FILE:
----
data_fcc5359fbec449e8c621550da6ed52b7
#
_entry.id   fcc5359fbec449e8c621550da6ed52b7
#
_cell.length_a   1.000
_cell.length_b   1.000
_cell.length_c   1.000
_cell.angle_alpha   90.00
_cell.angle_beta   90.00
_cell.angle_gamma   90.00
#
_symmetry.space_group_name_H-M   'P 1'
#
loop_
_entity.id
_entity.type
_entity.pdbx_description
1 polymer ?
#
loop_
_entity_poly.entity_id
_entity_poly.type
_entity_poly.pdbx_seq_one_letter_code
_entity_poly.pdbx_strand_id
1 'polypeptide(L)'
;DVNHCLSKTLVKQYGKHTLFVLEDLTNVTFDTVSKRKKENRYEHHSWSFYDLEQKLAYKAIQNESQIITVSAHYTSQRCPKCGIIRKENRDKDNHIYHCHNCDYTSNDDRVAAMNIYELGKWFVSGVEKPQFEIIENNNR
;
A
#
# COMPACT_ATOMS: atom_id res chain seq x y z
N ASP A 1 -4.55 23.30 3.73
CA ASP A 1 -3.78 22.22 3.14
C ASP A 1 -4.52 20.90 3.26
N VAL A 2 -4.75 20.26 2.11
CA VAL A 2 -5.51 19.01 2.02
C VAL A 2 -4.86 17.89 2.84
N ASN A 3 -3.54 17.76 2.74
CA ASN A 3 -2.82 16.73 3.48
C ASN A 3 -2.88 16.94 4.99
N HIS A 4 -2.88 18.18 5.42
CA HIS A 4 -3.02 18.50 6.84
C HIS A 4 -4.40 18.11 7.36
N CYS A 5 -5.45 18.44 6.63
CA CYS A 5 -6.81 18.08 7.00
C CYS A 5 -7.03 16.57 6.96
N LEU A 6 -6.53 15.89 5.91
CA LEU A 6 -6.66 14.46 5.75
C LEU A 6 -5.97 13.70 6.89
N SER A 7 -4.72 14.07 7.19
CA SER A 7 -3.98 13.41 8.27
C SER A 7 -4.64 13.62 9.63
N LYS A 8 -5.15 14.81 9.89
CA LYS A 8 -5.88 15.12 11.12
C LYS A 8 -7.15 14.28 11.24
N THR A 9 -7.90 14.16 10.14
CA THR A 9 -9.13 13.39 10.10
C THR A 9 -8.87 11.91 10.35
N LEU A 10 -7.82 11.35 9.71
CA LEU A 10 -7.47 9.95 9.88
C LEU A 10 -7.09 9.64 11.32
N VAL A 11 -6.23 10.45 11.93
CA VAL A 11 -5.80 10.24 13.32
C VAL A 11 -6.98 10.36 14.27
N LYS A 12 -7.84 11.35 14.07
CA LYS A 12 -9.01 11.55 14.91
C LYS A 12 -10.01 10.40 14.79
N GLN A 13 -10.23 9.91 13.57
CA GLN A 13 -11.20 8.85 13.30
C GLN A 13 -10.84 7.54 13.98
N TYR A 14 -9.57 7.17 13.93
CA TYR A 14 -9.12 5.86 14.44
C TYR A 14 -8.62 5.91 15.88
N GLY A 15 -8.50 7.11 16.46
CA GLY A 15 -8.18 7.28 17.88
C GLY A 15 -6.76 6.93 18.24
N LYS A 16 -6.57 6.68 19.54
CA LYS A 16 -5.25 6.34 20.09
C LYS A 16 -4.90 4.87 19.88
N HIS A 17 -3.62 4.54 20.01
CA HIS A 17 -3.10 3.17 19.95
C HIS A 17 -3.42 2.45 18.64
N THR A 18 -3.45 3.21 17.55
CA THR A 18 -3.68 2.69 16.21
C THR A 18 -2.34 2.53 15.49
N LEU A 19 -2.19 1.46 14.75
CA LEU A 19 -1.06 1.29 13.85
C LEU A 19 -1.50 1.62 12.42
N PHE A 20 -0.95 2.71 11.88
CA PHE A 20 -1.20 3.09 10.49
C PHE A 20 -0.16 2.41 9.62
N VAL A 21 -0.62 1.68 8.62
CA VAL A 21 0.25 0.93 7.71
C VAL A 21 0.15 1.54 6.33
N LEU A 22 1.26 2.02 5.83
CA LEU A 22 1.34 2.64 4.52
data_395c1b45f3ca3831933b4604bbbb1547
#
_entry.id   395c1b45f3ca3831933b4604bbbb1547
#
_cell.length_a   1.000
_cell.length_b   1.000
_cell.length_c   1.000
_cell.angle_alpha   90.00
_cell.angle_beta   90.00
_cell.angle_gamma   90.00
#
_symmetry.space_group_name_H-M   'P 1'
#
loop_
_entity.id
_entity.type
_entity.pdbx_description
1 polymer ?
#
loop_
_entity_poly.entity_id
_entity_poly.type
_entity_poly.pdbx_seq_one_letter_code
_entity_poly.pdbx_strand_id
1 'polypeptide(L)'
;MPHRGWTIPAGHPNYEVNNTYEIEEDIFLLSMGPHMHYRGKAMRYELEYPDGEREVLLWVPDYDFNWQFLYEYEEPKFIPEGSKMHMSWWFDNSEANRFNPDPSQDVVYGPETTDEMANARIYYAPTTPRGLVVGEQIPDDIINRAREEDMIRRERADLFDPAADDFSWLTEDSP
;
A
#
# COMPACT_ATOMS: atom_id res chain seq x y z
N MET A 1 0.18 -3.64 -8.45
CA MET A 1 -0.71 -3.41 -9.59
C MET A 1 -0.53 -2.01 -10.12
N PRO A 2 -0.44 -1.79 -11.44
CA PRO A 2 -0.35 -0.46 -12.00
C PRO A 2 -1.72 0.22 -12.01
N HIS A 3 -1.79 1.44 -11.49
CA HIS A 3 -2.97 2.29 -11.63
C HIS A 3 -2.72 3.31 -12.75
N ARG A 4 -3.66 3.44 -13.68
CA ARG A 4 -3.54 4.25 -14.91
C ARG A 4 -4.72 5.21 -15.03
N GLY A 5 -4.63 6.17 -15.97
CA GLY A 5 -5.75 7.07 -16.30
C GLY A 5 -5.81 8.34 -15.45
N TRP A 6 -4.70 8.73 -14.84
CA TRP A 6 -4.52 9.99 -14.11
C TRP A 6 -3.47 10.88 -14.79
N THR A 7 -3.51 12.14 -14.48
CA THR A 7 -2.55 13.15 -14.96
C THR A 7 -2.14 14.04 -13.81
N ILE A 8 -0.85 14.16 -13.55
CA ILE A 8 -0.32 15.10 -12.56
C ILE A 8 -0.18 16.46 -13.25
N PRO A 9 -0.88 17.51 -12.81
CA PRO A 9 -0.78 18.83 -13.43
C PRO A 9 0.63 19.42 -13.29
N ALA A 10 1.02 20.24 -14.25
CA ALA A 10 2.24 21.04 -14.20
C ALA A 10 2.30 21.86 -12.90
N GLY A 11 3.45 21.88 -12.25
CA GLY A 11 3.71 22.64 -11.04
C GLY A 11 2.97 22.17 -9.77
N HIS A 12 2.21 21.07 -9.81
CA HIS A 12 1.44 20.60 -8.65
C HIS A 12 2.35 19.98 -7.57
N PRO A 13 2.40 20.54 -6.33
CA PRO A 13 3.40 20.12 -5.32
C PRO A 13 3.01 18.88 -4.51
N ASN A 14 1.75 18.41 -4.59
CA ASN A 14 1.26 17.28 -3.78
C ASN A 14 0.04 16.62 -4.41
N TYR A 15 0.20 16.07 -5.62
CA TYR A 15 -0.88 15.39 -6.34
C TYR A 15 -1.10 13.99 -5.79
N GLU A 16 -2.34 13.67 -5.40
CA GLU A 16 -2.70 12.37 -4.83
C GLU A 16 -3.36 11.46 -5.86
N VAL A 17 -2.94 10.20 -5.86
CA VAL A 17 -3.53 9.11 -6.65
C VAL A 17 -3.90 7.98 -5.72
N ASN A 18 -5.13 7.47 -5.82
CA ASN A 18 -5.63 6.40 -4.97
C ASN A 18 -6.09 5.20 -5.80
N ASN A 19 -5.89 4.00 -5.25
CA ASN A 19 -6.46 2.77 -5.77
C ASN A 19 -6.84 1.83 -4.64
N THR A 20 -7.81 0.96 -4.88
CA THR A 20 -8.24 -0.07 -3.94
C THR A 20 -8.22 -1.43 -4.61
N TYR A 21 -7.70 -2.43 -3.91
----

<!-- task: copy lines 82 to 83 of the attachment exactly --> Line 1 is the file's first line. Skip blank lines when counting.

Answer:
N THR A 18 -3.45 3.21 17.55
CA THR A 18 -3.68 2.69 16.21